Last week, God laid this post on my heart. I couldn't stop thinking about it, and finally had to dig it up and read it again. (As if I weren't the one who wrote it in the first place!) I found that it has become meaningful all over again, so I want to share it with you... again. I love this post because it isn't REALLY about Down syndrome. It is REALLY about trust. Do you trust that whatever circumstances God has brought into your life, He will use for good? Do you trust Him enough to say "It's worth it"? Do you trust Him so completely that you wouldn't go back and change it, even if you could?
When you have a child with special needs, one question comes up over and over again: "If you could take it away, would you?" Sometimes it is asked directly to us, sometimes we talk about it with other parents like us, sometimes we hear it thrown out for discussion, sometimes we read it between the lines of conversation, sometimes we ask it of ourselves.
I'll be honest... I have always thought it was a ridiculous question. Why wouldn't I? Given the (hypothetical) choice to keep Roo as he is, with all of the struggles and trials that it entails; or to "wave my magic wand" and erase that extra chromosome, and have a 2-year-old who is walking (well) and talking (more) and who won't need a whole team of therapists and consultants and an IEP just to learn the basics... How could I not? It's not a question of loving him more or less, it's a question of wanting the best for him. Wouldn't everyone make that choice?
But it turns out, the answer isn't that simple. After a recent segment on "The Today Show" in which a couple had the new MaterniT21 Plus test (which tests for Down syndrome and two other chromosomal abnormalities), the blogosphere ignited with discussions of how "The Today Show" (which I do not watch, and I didn't even know about this segment until after the fact) handled the story and whether it is truly "good news" as Matt Lauer said that the baby does not have Down's--that it's good that this little one is not like my Roo. And what I read has given me pause: a surprising number of moms who say they would not change their child's special needs, even if they had the chance.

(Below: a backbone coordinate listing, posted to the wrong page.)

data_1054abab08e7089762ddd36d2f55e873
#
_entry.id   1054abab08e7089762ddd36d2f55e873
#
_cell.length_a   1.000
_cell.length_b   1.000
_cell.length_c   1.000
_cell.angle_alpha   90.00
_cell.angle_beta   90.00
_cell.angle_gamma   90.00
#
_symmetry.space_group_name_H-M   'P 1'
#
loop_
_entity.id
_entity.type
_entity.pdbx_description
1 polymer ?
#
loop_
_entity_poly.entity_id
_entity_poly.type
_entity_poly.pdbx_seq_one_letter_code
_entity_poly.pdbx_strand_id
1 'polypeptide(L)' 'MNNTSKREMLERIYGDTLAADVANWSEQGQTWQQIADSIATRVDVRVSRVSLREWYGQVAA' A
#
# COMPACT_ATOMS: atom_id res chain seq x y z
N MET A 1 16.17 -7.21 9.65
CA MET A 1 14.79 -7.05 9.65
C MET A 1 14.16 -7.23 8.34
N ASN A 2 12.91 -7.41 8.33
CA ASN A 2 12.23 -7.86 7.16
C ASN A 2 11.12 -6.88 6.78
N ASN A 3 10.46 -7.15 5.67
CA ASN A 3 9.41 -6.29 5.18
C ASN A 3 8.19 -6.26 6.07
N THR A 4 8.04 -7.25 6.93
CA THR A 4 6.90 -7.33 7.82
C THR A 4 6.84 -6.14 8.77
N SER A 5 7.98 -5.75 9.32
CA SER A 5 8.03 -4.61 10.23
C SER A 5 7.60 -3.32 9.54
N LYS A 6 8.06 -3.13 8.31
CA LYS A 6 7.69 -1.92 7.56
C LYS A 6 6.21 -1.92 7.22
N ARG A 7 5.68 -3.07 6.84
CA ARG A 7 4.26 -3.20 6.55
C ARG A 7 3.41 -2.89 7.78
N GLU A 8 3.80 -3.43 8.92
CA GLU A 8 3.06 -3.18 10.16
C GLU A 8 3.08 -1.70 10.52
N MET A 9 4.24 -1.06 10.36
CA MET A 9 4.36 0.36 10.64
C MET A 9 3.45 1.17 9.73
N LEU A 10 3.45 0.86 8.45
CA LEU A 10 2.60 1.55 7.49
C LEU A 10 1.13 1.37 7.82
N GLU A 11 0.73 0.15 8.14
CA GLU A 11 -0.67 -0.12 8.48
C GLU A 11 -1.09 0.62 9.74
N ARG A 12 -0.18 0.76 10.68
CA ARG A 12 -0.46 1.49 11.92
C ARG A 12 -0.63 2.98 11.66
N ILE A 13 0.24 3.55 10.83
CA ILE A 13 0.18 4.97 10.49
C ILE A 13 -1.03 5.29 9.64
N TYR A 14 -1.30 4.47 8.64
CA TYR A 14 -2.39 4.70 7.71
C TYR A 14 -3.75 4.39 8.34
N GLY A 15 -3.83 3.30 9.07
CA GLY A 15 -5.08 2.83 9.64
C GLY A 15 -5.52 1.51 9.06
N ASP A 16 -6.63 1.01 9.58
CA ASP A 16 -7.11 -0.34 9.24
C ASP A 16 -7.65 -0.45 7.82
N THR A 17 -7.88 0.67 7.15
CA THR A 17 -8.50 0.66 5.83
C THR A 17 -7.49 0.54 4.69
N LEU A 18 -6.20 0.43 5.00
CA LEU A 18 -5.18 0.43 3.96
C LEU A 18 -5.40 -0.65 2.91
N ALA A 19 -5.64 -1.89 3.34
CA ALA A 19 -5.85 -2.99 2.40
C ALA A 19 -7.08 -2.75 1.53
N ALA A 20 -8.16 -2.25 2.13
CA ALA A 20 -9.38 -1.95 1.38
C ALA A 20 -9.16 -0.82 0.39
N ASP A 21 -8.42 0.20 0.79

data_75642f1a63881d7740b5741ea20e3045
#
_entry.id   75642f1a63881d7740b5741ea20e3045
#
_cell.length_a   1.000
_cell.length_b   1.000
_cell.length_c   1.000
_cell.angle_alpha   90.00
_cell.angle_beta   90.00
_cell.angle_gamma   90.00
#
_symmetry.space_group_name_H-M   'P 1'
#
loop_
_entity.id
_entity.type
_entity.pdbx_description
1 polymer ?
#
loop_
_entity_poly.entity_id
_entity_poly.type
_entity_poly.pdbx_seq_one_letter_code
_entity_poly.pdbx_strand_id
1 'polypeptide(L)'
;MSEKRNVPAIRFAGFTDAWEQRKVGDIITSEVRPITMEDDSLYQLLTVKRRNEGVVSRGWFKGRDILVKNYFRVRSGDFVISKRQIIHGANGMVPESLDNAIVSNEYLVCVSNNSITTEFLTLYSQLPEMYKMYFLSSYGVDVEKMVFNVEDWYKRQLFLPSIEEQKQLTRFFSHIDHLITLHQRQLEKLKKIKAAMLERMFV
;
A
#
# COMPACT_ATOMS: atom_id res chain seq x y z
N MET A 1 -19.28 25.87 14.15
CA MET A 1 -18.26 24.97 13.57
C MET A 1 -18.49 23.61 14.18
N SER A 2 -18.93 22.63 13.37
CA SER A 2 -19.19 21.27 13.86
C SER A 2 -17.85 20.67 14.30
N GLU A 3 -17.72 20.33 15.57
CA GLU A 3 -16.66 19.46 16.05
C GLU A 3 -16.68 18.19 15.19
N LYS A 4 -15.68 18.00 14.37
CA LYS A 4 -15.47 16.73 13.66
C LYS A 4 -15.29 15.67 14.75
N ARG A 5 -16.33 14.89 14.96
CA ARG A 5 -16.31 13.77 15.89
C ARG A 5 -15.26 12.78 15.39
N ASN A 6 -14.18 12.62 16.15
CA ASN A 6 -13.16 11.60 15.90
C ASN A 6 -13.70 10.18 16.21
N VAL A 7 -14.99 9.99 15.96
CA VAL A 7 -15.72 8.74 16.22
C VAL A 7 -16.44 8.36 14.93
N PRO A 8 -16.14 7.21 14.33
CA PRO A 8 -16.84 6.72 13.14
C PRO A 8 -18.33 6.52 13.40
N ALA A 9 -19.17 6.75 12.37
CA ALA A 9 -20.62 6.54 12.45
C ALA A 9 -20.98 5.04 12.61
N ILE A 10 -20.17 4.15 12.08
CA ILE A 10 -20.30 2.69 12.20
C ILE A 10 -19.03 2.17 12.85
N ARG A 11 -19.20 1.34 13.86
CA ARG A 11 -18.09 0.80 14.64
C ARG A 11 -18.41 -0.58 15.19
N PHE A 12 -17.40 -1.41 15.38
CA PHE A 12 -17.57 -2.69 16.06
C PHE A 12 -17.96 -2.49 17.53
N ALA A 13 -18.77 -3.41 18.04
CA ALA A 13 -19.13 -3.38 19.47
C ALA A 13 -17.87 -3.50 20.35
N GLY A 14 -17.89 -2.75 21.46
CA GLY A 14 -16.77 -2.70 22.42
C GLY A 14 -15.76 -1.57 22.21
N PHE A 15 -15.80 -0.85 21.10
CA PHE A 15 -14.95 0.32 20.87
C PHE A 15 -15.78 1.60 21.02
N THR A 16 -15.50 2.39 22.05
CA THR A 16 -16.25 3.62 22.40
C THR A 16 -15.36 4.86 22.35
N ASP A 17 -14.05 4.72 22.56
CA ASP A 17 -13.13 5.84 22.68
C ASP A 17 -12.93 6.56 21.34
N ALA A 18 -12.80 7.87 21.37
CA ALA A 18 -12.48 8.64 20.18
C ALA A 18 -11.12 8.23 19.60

Why? Why wouldn't you make life easier for your child, and yourself?
It's been over two weeks since the segment and the resulting blog posts and articles, and this question has stuck with me. I have been holding onto it, like a boy with a precious rock in his pocket, caressing it secretly when I am talking to others, taking it out to examine it when I am alone, carrying it with me at all times. Would I change it if I could? If not, why not?
And then I remembered an interview I heard a year or so ago with a man named Nick Vujicic. Nick was born without arms or legs, and he has devoted his life to serving the Lord. During the interview, Nick said that God could have healed him. Nick could have woken up one morning to find his body whole, with ten fingers and ten toes, and been able to run and jump and do all of the things that other kids do. And then he said that he could have gone to Heaven and thanked God for healing him and for giving him the chance to ride bikes and go swimming and all of that, and God would have said, "I'm glad you enjoyed it. You know, though, if you had just trusted Me and My plan, there would have been THOUSANDS more people here in Heaven today." Thousands. That's how many people he has reached because of his disability. But you know what? What if it was just one? What if God said, "If you had trusted Me, THAT PERSON right there would have been in Heaven today"? It would still be worth it.
In Roo's short little life so far, he is already making a difference. He is touching hearts. He is connecting us to people we never would have known. He is growing our faith. And I know that God will use him to change lives. And if God took away his Down syndrome, it would make some things in life easier. But it's not that simple. Because of Roo and his extra chromosome, people might come to know of God's love and goodness. More people might be standing in Heaven one day, because of him, because of how God uses him. I wouldn't take that away for anything.
There are parts of me, selfish parts, that hurt to put this in writing. But honestly, I feel like my eyes have been opened. Not only does God have a plan, but God has a PERFECT plan. His plan is for Roo to have Down syndrome and to use that for His glory. And that is perfect. And it is good. And it is better than any plan I could have come up with.
And I wouldn't change it, even if I could.